Ann Rehabil Med.  2015 Jun;39(3):425-431. 10.5535/arm.2015.39.3.425.

Effects of Head Rotation and Head Tilt on Pharyngeal Pressure Events Using High Resolution Manometry

  • 1Department of Rehabilitation Medicine, Gangneung Asan Hospital, University of Ulsan College of Medicine, Gangneung, Korea.
  • 2Department of Rehabilitation Medicine, Seoul National University Bundang Hospital, Seoul National University College of Medicine, Seongnam, Korea.
  • 3Department of Rehabilitation Medicine, CHA Bundang Medical Center, CHA University, Seongnam, Korea.


To observe changes in pharyngeal pressure during the swallowing process according to postures in normal individuals using high-resolution manometry (HRM).
Ten healthy volunteers drank 5 mL of water twice while sitting in a neutral posture. Thereafter, they drank the same amount of water twice in the head rotation and head tilting postures. The pressure and time during the deglutition process for each posture were measured with HRM. The data obtained for these two postures were compared with those obtained from the neutral posture.
The maximum pressure, area, rise time, and duration in velopharynx (VP) and tongue base (TB) were not affected by changes in posture. In comparison, the maximum pressure and the pre-upper esophageal sphincter (UES) maximum pressure of the lower pharynx in the counter-catheter head rotation posture were lower than those in the neutral posture. The lower pharynx pressure in the catheter head tilting posture was higher than that in the counter-catheter head tilting. The changes in the VP peak and epiglottis, VP and TB peaks, and the VP onset and post-UES time intervals were significant in head tilting and head rotation toward the catheter postures, as compared with neutral posture.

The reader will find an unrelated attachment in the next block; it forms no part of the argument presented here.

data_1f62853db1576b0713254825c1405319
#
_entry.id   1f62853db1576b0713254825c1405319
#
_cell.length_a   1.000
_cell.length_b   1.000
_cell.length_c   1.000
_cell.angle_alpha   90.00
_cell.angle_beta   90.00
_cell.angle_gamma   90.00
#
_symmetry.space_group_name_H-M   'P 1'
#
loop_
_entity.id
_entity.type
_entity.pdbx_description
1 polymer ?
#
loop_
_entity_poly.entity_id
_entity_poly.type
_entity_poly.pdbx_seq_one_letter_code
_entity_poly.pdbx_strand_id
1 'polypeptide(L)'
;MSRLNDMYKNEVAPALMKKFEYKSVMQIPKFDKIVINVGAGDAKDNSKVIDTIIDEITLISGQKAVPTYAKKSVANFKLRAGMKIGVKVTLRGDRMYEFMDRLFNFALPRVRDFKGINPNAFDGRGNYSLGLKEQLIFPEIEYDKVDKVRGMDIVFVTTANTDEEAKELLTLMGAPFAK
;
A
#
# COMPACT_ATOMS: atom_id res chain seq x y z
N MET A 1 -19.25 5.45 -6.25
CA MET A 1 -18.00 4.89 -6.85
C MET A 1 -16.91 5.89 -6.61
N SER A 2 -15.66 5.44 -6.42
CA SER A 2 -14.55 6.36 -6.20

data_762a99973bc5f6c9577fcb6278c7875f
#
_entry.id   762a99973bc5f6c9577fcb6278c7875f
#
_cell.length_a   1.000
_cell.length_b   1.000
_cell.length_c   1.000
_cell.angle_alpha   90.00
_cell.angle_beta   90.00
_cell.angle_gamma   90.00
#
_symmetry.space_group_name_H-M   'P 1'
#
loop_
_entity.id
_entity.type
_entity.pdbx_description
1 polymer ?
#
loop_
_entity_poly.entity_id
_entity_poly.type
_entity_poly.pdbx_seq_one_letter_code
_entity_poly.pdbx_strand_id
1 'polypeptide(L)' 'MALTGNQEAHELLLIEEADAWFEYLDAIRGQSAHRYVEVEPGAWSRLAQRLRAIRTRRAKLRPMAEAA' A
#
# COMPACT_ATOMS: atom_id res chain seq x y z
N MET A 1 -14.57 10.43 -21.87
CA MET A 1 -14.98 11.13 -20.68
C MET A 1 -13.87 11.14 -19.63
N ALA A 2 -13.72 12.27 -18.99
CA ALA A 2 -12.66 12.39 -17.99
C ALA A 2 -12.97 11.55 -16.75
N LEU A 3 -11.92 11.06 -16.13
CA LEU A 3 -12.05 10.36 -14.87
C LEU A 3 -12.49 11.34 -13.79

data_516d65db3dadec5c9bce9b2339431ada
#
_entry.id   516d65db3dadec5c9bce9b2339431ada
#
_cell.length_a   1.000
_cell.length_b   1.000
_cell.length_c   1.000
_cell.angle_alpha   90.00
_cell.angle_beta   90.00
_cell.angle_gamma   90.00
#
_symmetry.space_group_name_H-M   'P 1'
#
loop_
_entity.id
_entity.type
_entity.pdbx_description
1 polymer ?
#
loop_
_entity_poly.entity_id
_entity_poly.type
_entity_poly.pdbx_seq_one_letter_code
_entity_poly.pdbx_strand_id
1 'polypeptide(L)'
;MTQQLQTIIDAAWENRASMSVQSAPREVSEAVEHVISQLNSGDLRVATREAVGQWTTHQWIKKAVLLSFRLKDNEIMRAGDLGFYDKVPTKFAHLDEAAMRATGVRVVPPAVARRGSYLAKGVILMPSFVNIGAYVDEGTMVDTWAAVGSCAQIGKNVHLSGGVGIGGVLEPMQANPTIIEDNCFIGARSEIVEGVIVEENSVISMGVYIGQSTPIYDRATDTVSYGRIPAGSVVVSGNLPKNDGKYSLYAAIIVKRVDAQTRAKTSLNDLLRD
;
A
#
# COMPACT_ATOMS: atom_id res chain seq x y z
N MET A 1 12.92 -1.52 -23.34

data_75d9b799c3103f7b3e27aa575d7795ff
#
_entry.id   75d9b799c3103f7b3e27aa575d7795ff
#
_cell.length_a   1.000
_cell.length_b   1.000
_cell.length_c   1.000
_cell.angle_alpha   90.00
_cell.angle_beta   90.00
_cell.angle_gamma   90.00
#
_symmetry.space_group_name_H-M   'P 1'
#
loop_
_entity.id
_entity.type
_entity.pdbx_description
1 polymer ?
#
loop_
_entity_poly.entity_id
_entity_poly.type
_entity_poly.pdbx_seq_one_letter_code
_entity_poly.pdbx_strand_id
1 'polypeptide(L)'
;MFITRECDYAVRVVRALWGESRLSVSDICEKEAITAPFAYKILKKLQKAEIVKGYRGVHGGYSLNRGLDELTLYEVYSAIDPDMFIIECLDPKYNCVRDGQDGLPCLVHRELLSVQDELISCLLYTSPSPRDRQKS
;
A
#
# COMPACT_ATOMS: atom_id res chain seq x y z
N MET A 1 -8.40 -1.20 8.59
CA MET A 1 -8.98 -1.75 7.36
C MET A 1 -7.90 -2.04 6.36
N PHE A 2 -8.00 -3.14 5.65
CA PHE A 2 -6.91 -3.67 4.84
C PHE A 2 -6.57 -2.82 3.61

The pharyngeal pressure and time parameter analysis using HRM determined the availability of head rotation as a compensatory technique for safe swallowing. Tilting the head smoothes the progress of food by increasing the pressure in the pharynx.


Upper esophageal sphincter; Manometry; Pressure; Deglutition disorders
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